Abstract

This article examines three shipboard periodicals from nineteenth-century admiralty-funded polar expeditions and argues that through these texts, explorers—from able seamen to admirals—validated the English presence in the Arctic as effectively as the imposition of English names on the polar map. Officially sanctioned by the admiralty, however, these publications also performed a more subtle, but no less important, function: while submissions were anonymous and open to all members of the crew, material was carefully vetted by officer-editors, and, in delivering to their readers a carefully constructed cheerfulness, the papers helped maintain shipboard discipline by placing even sailors' leisure activities—writing and reading—under admiralty control.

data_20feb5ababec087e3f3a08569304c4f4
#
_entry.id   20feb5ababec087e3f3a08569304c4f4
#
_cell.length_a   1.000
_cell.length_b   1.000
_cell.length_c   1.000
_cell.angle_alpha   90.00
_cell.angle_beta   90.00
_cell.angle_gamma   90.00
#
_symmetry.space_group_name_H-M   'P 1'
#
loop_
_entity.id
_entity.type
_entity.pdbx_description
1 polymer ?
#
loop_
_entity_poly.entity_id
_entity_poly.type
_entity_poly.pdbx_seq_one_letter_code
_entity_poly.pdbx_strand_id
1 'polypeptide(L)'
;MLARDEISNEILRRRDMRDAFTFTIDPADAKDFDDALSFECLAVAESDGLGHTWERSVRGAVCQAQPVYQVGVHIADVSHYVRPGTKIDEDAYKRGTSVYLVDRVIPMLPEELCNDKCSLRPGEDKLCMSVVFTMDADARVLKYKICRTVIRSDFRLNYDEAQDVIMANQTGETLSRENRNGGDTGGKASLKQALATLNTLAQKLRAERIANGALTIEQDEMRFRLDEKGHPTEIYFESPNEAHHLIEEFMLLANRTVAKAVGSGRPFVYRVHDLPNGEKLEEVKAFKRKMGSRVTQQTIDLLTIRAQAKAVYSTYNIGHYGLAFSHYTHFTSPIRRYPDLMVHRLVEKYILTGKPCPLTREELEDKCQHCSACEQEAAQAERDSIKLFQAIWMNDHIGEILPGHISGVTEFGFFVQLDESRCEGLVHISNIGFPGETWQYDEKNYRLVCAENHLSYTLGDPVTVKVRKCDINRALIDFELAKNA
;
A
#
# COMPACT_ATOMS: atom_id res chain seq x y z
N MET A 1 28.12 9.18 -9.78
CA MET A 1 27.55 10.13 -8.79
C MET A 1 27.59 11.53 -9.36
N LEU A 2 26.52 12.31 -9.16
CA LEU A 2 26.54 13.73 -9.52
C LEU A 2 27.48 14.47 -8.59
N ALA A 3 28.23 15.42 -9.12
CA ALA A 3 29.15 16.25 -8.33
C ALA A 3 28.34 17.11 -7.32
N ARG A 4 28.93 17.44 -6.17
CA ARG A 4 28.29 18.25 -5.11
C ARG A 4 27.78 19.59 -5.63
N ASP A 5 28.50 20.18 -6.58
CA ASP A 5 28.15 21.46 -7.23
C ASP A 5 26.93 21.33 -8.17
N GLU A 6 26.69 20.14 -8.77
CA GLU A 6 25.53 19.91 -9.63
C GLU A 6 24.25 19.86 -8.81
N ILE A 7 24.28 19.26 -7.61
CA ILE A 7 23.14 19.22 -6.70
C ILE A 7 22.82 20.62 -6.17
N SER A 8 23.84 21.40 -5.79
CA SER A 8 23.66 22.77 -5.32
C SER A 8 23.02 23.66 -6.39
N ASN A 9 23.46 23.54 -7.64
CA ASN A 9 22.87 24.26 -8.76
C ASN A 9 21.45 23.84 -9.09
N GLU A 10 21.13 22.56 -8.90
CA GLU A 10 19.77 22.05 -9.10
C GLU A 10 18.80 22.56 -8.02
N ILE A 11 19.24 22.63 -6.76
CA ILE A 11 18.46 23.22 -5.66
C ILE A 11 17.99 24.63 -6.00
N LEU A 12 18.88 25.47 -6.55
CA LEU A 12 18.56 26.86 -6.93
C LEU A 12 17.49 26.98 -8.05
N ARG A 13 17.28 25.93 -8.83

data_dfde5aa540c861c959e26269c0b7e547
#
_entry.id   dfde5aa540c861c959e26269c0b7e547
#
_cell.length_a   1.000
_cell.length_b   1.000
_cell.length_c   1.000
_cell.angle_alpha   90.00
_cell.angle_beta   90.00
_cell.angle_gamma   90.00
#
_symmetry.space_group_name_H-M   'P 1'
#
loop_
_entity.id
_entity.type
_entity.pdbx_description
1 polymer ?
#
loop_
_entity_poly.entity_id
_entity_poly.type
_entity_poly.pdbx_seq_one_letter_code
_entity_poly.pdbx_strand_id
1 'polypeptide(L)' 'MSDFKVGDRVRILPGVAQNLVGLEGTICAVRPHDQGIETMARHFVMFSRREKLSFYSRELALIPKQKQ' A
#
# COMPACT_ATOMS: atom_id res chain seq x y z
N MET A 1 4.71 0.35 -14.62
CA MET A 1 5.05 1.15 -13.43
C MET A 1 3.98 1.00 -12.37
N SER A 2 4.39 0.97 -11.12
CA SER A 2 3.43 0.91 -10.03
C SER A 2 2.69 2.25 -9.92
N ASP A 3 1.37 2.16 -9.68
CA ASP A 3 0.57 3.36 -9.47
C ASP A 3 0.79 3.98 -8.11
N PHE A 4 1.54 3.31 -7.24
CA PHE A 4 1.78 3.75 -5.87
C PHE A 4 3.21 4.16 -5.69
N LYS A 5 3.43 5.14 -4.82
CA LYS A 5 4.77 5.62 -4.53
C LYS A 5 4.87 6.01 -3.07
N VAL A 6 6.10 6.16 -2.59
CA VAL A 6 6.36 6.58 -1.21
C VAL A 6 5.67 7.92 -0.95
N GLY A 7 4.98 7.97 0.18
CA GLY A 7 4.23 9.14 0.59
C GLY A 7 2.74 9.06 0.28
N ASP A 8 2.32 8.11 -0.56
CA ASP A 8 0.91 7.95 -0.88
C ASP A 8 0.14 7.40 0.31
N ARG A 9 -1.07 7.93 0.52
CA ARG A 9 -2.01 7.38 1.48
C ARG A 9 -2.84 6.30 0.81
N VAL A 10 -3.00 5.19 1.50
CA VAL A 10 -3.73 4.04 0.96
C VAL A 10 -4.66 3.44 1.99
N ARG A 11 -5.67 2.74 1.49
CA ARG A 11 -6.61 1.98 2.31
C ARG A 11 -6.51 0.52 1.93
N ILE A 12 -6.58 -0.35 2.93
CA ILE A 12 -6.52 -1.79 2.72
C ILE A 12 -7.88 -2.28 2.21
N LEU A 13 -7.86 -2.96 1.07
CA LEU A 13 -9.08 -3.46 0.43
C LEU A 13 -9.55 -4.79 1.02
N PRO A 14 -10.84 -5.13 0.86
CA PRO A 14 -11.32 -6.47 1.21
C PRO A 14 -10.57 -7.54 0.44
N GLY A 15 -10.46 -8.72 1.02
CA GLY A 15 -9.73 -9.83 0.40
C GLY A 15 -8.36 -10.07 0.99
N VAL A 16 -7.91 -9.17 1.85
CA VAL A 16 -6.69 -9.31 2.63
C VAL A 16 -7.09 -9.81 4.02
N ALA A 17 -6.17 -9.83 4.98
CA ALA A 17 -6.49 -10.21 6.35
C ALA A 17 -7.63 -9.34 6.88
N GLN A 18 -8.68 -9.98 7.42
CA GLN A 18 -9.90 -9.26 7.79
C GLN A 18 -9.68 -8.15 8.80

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Additional Information

ISSN
1712-526X
Print ISSN
0709-4698
Pages
pp. 343-367
Launched on MUSE
2013-10-03
Open Access
No
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